CNK992 gravatar imageCNK992 ( 2022-01-31 15:57:54 +0000 )edit

Can you add the output of tshark -v from one of the capture RPi?

Chuckc gravatar imageChuckc ( 2022-01-31 22:56:49 +0000 )edit

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answered 2022-01-31 21:41:31 +0000

André gravatar image

updated 2022-01-31 21:54:45 +0000

In the file you shared the recorded time jumps 82 secs backwards between frame 8 and 9 as shown below. If you filter this out and save this into a new file (e.g. using tshark -r {FILE} -Y "ip.src=={IP} or ip.dst=={IP}" -w newfile.pcapng) the statistics function works fine.

So apparently Tshark's io-stat and Wireshark's graph cannot handle (big) negative time deltas.
I am not sure if this counts as a bug, because delta time should not be negative.

Check how the time is recorded during capturing.

tshark -r 15-06-22_tshark_anon.pcapng -T fields -e frame.number -e frame.time_delta -Y 'frame.number in {7..11}'
7       0.002824243
8       0.000141622
9       -82.374695950
10      0.405914565
11      0.276358835
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Interesting. I use UTC time, and I see the first 8 packets are in order, but afterward, it starts "before" those frames and continues like normal. I have seen this occur before and never put much thought to it since they always seem to be packets unrelated to what we're looking for. Broadcasts, PTP (if it's running), etc... However, you are indeed correct. Filtered that out and both IO Graph and textual output are correct.

I will mess with timestamp args to see if I can replicate the problem or if it fixes it. For the files I already have, it looks like filtering them into new files will be the easy way to go. I appreciate the help!

CNK992 gravatar imageCNK992 ( 2022-02-01 00:42:43 +0000 )edit

How is the system time set on the capture system and is it possible that it is updated during the capture?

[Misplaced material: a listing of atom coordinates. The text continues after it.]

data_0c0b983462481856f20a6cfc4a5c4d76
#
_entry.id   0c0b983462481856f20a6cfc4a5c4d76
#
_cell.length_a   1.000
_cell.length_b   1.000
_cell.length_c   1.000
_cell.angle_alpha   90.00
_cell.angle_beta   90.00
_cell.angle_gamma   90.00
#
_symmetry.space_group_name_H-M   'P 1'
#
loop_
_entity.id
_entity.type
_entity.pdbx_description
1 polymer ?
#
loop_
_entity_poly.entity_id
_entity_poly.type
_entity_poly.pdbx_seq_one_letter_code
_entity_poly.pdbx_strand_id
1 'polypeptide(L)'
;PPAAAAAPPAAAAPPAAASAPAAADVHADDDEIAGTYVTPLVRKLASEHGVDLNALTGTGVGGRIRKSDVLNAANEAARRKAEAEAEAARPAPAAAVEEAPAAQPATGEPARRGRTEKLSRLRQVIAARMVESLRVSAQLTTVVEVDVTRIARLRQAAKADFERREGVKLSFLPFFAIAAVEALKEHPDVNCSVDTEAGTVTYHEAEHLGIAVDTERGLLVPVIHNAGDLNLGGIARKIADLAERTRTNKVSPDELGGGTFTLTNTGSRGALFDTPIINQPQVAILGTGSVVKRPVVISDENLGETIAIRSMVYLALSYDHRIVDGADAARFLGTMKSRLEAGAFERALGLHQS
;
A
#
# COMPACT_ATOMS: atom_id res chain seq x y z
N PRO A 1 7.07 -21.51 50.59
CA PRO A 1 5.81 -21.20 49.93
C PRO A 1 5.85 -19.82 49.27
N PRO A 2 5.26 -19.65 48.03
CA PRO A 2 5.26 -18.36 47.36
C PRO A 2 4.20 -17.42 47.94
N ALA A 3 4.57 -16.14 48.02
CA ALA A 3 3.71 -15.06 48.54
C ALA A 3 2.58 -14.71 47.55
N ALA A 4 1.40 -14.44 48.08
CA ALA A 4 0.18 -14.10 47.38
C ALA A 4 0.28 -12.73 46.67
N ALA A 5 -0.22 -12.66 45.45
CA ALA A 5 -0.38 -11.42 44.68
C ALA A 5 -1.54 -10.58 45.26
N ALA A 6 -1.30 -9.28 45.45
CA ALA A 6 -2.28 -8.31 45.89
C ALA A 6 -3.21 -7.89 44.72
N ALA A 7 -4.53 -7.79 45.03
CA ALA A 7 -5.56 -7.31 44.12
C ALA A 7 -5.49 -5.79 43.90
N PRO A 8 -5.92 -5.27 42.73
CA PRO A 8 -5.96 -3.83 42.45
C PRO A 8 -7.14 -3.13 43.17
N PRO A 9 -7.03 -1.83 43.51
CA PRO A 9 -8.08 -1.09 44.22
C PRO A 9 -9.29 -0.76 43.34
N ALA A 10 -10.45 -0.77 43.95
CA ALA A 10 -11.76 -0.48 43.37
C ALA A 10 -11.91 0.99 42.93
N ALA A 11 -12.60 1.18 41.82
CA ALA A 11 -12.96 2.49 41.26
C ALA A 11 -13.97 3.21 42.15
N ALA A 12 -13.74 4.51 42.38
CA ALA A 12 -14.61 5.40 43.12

Chuckc gravatar imageChuckc ( 2022-02-01 01:32:18 +0000 )edit

System times on both devices are set to UTC. I do not have NTP synchronization or anything turned on. The (original) filenames are using timestamps and those give no indication that the time is ever being updated. It's normally something I do manually when I connect them to a device I want them to sync to.

CNK992 gravatar imageCNK992 ( 2022-02-04 16:10:02 +0000 )edit

The timezone setting (UTC) is only used when converting the unix time stamp to 'human readable' format. It does not affect how it is stored.

You wrote that tshark is used to capture to file. In that case tshark merely functions as a wrapper around dumpcap. So it is better to run dumpcap directly.

In pcapng the timestamp is stored as a 64-bit number while in pcap it is stored as two 32-bit numbers (secs and sub-secs). Maybe there is a bug in the 32-bit version or libpcap? I wonder if the problem disappears when you switch to pcap format.

André gravatar imageAndré ( 2022-02-05 20:02:33 +0000 )edit

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Asked: 2022-01-28 20:01:28 +0000

Seen: 1,396 times

Last updated: Jan 31 '22